Sudan, North Korea Cooperate But on Terrorism Sponsor ListBy Alan Sipress
THE WASHINGTON POST -- Washington
Sudan and North Korea have begun cooperating with the United States in fighting terrorist groups but have not yet done enough to be removed from a U.S. list of countries sponsoring terrorism, State Department officials said Monday.
The department’s annual report on terrorism, made public Monday, says Sudan opened discussions on the issue with U.S. officials last year. The report also says Sudan agreed to sign international agreements on fighting terrorism and took domestic steps that reflected this new resolve.
“They’ve evidenced a serious interest in getting out of the terrorism business. That’s something we want to encourage,” said Edmund J. Hull, the State Department’s acting coordinator for counterterrorism.
The report says, however, that Sudan remains a safe haven for members of several terrorist groups, including Osama bin Laden’s Al Qaeda organization, and has not fully complied with U.N. Security Council resolutions demanding that it end assistance to terrorists.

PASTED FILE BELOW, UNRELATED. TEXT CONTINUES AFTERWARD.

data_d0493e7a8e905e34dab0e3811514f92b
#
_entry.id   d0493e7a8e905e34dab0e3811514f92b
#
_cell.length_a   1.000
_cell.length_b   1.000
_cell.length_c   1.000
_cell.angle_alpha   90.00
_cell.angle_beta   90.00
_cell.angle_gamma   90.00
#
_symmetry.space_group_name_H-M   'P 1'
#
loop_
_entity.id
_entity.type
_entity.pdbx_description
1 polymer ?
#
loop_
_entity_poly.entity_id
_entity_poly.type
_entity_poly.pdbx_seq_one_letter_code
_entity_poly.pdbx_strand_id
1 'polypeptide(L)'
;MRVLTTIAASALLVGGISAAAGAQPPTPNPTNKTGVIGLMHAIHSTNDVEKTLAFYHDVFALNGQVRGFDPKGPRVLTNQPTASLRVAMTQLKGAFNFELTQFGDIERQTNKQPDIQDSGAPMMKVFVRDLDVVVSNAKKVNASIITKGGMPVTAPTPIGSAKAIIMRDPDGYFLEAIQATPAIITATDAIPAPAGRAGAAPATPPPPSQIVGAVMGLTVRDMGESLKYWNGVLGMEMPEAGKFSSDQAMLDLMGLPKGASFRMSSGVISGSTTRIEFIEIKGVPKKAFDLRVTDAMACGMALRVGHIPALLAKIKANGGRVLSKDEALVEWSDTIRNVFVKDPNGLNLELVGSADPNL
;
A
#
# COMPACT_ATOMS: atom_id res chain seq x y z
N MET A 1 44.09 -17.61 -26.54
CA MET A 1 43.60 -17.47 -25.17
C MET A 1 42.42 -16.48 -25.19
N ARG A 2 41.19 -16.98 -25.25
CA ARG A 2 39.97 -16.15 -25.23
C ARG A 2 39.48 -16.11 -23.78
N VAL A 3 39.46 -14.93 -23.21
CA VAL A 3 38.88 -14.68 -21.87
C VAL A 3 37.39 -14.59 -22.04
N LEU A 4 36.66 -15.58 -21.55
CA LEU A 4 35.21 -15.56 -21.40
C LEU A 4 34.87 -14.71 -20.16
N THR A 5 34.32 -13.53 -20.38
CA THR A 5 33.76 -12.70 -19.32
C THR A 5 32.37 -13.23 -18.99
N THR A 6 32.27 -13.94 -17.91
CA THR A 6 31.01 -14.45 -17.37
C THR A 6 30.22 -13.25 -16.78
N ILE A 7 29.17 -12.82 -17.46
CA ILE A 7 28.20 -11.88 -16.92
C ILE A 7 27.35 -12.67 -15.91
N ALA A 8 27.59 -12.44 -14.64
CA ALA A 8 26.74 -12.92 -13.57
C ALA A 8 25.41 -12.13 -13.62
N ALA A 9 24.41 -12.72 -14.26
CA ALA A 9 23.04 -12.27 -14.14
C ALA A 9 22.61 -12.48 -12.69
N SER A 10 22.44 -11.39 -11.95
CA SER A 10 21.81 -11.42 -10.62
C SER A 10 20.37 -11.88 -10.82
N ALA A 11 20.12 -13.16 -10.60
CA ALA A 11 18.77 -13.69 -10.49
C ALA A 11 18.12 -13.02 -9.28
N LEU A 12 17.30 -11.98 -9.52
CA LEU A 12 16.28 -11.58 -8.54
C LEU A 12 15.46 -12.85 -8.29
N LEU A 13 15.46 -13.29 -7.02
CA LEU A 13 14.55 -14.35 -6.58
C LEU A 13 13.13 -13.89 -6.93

Hull reported a similarly mixed record for North Korea, which engaged in three rounds of talks with the United States last year that culminated in a statement opposing terrorism and agreeing to support international efforts against it. But the annual State Department review also cites North Korea for harboring members of the Japanese Communist League-Red Army Faction, implicated in the 1970 hijacking of a Japanese airliner.
Barring more progress, Hull said, Sudan and North Korea would stay on the list of state sponsors of terrorism, which also includes Cuba, Iran, Iraq, Libya and Syria. The list has not changed since Sudan was added in 1993.
In assessing global terrorism, the report says the number of attacks last year increased eight percent over 1999, largely reflecting the repeated bombing of a multinational pipeline in Colombia by two guerrilla organizations.